It’s part of what appeals to me about the song, that last verse. To me it says, there is no going back, no returning, just maybe some personal monument (that’s what I get from the whole carving in a cathedral bit, some small reminder). I can relate to that.

They say that you can’t step in the same river twice, and sometimes I think that’s one of the things I have the hardest time grappling with. There are so many places and people and times I’d love to step back into, re-enter, experience again, even with the low points. Maybe that’s part of why I love writing memoir, a way to go back, live some things twice, with all their layered, complicated meanings, their vibrance, whether it’s heartache or relief or triumph. Still it kills me that I can’t return to things. I have a hard time really wrapping my mind around the fact that sometimes a person or a place can be in my life and be good, intense, a huge learning experience, give and share so much, and not be forever.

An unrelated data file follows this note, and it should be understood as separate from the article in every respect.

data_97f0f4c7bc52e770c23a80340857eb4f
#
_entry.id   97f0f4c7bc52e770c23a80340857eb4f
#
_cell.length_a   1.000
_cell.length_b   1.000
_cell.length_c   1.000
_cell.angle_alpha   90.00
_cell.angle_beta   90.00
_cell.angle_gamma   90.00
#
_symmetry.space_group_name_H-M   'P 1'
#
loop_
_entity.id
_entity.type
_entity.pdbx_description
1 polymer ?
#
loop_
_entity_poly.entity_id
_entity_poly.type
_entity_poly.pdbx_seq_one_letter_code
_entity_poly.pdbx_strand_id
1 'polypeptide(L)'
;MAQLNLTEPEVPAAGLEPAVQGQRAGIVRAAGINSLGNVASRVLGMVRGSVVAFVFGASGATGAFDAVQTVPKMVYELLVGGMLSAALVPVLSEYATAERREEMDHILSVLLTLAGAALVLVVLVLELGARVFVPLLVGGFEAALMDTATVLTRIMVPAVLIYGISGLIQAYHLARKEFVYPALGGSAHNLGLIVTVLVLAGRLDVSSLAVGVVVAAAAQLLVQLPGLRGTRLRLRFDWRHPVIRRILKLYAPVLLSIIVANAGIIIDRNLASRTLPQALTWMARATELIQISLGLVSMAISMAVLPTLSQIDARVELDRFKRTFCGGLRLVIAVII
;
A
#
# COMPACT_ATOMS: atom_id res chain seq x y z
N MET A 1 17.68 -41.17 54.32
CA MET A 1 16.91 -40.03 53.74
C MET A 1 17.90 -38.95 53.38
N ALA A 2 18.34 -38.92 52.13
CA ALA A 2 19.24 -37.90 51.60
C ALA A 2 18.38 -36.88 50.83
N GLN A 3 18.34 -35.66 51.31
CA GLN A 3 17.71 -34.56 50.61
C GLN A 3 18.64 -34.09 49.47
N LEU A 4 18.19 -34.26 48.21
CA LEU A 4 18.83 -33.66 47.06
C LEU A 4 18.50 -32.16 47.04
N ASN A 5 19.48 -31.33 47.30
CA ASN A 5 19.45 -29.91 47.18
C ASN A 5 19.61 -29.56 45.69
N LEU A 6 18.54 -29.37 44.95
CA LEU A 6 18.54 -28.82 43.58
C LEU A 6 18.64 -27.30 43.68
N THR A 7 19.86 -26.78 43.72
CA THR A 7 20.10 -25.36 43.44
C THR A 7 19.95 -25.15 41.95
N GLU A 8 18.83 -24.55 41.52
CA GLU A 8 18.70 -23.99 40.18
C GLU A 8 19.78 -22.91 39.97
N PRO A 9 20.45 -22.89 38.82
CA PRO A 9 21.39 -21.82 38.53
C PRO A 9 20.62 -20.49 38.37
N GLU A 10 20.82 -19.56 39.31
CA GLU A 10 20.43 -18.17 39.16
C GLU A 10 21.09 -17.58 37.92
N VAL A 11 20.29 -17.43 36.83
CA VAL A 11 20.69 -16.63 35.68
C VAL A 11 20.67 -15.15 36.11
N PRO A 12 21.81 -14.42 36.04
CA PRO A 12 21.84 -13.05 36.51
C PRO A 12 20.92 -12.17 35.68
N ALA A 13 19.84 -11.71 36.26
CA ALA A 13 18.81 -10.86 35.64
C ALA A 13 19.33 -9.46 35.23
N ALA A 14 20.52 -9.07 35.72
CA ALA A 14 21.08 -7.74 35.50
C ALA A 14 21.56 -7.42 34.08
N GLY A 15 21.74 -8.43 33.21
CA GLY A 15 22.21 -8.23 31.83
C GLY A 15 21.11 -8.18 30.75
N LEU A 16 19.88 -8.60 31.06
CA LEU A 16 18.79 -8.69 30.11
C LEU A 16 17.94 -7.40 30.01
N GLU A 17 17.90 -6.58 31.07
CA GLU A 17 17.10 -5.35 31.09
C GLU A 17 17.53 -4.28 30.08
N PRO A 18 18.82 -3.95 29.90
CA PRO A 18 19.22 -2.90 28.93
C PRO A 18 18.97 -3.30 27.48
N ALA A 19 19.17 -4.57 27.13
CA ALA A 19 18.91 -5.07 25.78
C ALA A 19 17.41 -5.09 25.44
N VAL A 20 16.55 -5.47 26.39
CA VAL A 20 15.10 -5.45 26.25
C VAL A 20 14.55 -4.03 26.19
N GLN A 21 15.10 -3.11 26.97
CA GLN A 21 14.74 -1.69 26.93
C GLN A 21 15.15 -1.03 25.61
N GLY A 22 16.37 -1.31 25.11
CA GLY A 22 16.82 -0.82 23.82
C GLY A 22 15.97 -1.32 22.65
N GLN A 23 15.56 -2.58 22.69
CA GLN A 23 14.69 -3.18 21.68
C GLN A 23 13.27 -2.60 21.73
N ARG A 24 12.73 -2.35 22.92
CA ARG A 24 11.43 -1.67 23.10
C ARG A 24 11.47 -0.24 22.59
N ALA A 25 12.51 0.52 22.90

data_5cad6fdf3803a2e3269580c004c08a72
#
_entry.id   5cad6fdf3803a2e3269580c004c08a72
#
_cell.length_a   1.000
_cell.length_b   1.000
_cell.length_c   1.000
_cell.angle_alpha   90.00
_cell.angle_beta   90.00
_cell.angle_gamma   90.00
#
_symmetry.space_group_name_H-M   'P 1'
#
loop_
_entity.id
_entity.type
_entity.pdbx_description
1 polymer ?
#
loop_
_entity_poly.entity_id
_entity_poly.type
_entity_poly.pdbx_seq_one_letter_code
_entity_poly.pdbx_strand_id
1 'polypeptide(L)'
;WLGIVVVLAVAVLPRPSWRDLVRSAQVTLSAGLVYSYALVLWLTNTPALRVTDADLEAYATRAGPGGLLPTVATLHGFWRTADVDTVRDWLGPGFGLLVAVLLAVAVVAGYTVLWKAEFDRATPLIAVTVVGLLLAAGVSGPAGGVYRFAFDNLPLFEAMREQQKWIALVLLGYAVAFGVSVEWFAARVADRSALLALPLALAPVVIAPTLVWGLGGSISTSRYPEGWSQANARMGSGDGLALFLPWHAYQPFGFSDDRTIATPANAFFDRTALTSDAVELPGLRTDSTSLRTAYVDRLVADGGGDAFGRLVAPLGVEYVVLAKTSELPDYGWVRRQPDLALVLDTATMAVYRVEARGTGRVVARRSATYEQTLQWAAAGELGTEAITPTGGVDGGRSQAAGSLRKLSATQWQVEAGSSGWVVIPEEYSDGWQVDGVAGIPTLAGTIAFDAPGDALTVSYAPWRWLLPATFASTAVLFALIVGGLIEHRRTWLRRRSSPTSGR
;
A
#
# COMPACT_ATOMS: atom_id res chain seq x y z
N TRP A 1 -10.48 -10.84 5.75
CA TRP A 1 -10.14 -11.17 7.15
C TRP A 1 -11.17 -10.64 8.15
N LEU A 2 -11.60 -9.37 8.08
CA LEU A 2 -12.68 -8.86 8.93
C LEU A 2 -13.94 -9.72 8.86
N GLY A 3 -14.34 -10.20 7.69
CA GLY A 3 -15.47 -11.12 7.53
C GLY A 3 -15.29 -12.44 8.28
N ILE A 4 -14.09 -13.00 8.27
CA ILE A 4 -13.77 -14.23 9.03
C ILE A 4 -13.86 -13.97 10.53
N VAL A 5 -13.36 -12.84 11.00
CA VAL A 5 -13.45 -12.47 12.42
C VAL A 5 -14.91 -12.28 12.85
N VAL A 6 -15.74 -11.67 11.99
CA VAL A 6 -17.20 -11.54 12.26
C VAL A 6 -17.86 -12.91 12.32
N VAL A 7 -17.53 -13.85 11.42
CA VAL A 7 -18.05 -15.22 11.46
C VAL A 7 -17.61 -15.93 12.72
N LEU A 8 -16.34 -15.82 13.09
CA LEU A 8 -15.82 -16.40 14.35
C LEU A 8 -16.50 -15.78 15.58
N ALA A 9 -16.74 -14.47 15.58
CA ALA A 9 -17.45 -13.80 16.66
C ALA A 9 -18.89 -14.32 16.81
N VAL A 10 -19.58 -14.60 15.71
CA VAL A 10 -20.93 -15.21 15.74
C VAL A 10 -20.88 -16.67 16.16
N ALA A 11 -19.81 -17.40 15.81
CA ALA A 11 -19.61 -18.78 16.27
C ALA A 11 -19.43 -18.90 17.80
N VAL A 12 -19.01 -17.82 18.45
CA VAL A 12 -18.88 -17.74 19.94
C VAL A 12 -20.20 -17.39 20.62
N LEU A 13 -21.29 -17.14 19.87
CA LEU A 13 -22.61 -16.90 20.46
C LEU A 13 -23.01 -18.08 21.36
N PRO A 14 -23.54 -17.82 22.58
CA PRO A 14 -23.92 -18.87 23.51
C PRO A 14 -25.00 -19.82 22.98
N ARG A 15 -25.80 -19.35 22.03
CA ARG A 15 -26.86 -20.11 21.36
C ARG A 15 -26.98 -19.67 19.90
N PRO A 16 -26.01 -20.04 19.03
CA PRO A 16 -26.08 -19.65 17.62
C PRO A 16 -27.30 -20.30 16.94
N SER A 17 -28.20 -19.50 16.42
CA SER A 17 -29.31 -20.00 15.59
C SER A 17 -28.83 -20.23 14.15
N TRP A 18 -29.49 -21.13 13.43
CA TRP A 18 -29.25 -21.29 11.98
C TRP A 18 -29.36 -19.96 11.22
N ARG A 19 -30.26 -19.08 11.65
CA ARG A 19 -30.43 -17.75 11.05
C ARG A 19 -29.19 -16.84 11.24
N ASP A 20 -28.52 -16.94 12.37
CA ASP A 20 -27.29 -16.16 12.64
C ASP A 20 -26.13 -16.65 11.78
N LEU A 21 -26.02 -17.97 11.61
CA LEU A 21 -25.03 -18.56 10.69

I’m looking futureward to the next eight or so months, getting ready to leave this place, Orcas Island. Even though I’ve been in different houses, I’ve lived on this island for almost five years, and I wonder how I’ll feel about it all as I leave. I have a feeling I’ll be listening to “Toast” a lot.

~Emilia J

3 thoughts on “"Toast" by Tori Amos (and thoughts about Leaving)

  1. Hey girl, love the Tori lyrics and love the pic – there’s Jillian!!!! I feel like I’ve known her for eons… great shot of you, too, and Mr. BoJ…I love leavings.. they’re just the beginning of beginnings… Peace, friend

  2. as tori’s song resonates for you, this post resonates for me. a hermit crab came to mind when you talked about moving somewhere less constrictive until that feels constrictive. sometimes you have to trade up, but its that transition and getting used to the new shell thats hard. its hard not to look back and go backwards. i tried going back once. and it really wasnt quite the same. and that reality was more disappointing. onward for 2008. looking forward to reading more of your posts!